NPR ombudsman Jeffrey A. Dvorkin defends two NPR correspondents who go on Fox News regularly, Mara Liasson and Juan Williams. Many NPR fans, especially those inflamed by Media Matters, complain to NPR that for their reporters to go on FNC is merely to provide a fig leaf for Fox News's claim to be "fair and balanced."
Dvorkin says it's okay for NPR people to go on Fox because of "NPR's commitment to free speech and free inquiry," although reporters "have to stay reportorial -- not become editorial writers or opiners."
Nothing riles some public-radio listeners like NPR journalists appearing on FOX News television programs. Two prominent NPR correspondents, Mara Liasson and Juan Williams are regular panelists on FOX. What bothers those NPR listeners who complain to me is that the cable television network openly espouses conservative opinions as expressed by outspoken hosts. The FOX slogan, "fair and balanced" is deemed by many of the complainants as ironic, to say the least.
That's because NPR makes every effort to remain nonpartisan, and FOX, it appears, does not. Frustrated public-radio listeners tell me that the NPR presence only serves as cover for FOX's claim that it is "fair and balanced." And that frustration is further pumped up by some political blogs, seeking to trash both FOX for being conservative, and NPR for looking like FOX's willing agents whenever its news representatives participate on FOX's programs.
Media Matters started an email campaign based on a faulty transcript of Mara Liason's May 7 appearance on Fox News Sunday.
NPR's Mara Liasson reported (accurately, in my opinion) that the polls indicate the public sees the Abramoff scandal as being essentially bipartisan even though only Republicans took money from the now disgraced, but once well-connected lobbyist.
The FOX transcript did not initially record it like that. Due to a misplaced comma, it left the impression that Liasson said that both parties had profited directly from Abramoff. FOX soon issued an accurate transcript, but the correction was ignored by two blogs, Media Matters and Think Progress.
The blogs encouraged people to complain to NPR, and hundreds did, many with a surprising level of rancor and vituperation, which was shockingly intense, even in these times of "take-no-prisoners-and shoot-the-wounded" political debate.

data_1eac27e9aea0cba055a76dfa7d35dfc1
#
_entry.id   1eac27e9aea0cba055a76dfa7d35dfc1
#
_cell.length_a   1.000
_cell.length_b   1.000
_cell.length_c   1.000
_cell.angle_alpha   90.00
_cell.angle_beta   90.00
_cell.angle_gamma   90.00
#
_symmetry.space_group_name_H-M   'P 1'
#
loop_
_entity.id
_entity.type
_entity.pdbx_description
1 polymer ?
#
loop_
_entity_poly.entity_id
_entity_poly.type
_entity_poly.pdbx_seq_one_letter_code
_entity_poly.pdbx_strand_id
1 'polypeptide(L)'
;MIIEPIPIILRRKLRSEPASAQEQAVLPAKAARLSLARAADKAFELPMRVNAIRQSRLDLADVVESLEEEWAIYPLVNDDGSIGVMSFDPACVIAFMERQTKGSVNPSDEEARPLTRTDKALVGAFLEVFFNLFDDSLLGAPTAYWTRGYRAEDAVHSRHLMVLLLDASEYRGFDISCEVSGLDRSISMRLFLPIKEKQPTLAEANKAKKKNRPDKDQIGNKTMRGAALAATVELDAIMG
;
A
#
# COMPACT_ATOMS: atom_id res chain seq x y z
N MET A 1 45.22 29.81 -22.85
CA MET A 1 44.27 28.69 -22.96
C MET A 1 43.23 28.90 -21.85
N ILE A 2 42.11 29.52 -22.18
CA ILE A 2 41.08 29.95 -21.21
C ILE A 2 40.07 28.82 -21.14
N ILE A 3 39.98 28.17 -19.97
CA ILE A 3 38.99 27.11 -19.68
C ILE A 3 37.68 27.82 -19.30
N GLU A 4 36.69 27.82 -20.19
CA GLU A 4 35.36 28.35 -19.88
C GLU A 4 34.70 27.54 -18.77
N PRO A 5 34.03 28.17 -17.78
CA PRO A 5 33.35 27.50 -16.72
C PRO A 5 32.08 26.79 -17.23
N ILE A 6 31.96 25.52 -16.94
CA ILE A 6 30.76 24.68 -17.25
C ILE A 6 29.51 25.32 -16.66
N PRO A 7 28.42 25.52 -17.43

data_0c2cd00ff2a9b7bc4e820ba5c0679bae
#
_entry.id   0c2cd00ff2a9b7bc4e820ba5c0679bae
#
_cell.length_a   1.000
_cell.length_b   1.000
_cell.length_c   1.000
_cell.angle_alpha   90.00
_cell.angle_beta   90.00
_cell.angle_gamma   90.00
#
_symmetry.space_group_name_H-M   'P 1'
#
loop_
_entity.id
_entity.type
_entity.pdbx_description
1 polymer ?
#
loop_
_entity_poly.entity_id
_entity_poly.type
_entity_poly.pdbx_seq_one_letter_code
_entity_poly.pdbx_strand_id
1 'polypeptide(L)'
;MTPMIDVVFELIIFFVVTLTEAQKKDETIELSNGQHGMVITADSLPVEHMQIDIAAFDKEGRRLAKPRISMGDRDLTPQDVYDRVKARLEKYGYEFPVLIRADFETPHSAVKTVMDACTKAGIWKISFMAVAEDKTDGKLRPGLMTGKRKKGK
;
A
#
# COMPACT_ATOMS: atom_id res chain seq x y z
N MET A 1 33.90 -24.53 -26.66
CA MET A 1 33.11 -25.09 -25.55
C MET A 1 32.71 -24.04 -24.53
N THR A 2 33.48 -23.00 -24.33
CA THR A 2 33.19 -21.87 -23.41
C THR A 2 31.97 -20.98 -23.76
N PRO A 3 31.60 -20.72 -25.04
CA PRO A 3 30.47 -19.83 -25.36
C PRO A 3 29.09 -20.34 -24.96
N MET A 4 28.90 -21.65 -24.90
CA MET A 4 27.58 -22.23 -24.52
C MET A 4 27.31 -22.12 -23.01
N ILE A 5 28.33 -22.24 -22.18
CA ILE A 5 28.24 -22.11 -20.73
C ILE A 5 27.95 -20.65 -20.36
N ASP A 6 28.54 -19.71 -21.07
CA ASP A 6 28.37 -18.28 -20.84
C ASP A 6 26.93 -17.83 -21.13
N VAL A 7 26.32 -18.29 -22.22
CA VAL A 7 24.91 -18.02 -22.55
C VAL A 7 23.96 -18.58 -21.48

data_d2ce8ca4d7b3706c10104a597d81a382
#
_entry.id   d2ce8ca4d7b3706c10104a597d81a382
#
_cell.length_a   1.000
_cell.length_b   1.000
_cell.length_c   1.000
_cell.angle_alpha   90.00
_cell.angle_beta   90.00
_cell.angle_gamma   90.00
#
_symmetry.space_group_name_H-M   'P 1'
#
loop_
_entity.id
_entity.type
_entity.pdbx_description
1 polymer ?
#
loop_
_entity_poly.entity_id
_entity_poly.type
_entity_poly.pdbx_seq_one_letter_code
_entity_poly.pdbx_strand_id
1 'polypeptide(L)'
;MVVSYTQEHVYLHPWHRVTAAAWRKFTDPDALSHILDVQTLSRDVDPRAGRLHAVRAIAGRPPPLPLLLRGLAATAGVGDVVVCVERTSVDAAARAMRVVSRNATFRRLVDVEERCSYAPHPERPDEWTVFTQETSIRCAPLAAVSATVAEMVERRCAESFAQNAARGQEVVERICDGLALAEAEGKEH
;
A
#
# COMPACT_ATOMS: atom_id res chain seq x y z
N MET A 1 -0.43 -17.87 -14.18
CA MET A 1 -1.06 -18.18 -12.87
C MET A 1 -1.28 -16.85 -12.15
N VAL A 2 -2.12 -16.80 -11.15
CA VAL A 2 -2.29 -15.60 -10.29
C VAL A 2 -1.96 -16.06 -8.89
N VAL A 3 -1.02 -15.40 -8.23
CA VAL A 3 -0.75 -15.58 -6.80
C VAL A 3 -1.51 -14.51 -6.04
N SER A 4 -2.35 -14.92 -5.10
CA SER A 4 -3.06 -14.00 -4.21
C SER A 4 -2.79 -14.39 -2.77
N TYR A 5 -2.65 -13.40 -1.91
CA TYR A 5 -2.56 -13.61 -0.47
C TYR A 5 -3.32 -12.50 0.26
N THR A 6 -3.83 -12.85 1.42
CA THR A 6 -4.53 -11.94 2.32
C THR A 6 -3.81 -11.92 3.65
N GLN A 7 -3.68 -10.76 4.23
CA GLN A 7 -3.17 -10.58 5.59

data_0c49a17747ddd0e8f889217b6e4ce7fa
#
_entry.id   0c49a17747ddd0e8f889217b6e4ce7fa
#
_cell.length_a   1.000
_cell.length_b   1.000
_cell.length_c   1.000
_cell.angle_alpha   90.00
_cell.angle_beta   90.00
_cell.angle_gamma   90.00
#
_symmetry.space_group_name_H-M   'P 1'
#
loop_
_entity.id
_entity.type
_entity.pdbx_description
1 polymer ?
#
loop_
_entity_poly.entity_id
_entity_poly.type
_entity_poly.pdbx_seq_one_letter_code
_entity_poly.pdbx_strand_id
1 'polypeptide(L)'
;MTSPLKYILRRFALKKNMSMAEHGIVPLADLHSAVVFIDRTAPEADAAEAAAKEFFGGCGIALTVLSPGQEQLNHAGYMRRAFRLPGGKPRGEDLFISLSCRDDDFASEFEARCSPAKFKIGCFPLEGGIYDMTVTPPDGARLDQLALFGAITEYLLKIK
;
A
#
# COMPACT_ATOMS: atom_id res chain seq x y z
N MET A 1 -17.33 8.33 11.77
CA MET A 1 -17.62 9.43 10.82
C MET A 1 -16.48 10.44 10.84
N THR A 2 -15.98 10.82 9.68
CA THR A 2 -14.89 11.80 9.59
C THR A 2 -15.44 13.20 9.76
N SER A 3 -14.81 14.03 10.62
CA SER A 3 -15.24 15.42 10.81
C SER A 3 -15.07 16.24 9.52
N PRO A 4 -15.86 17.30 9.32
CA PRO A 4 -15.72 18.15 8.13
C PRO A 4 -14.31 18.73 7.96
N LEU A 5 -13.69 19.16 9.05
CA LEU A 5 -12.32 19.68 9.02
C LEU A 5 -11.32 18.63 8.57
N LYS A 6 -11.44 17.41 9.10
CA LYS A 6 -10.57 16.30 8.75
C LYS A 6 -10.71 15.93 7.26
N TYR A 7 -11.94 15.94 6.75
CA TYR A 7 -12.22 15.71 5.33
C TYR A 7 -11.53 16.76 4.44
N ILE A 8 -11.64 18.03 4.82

The blogs got it wrong because FOX's original transcript was in error. But the blogs, unlike FOX, never bothered telling their supporters about the correction.
Listeners never have a problem with NPR journalists appearing on other networks.
At the same time, there is rarely any objection from listeners to NPR journalists appearing on or in other media. Political editor Ken Rudin is a regular on CNN. Reporters Nina Totenberg, Andrea Seabrook and Tom Gjelten, among others have often appeared on PBS.
The few complaints I receive about those appearances are minor compared with the astonishing level of anger, rebuke and personal attack whenever NPR journalists appear on FOX.....
First, for many in the blogosphere, the issue is FOX -- pure and simple. Many who write to me describe FOX as the "anti-NPR." They say that while NPR represents some of what is best about American journalism, FOX represents the worst.
Most of those who emailed NPR to complain had not even seen the Fox report.
In a free country, free expression should be a sacred trust. But when the blogs launch a campaign, there is a mean-spirited, venomous quality to the e-mails. Of the hundreds I received complaining about Mara Liasson’s putative error, many were as nasty and as personal in tone as I have ever seen.
Perhaps only three or four of those who wrote to me had actually seen the report on FOX. Those listeners thought Liasson might have made the argument in a less ambiguous way. While the tone of their emails was oppositional, they were reasonable and respectful.
It's okay for NPR journalists to appear on Fox, or any other network, as long as they are reporters, not commentators.
I think the answer must be yes because of NPR's commitment to free speech and free inquiry.
But at the same time, its employees need to be reminded that NPR's own ethics guide -- specifically section V.10 -- is quite clear:
10. In appearing on TV or other media, NPR journalists should not express views they would not air in their role as journalists on NPR's programs. They should not participate in shows that encourage punditry and speculation rather than fact-based analysis; that whenever they appear in public, they represent NPR and its journalistic standards and practices. They should not express their personal opinions on matters of public controversy because that impairs their ability to report credibly on those same matters for NPR. NPR journalists have, in my opinion, an affirmative obligation to remain reportorial at all times.
There is a small risk to remaining reportorial. Reporters have to stay reportorial -- not become editorial writers or opiners. Not expressing a personal opinion might make NPR journalists less useful to other media -- especially FOX, but that is what is required.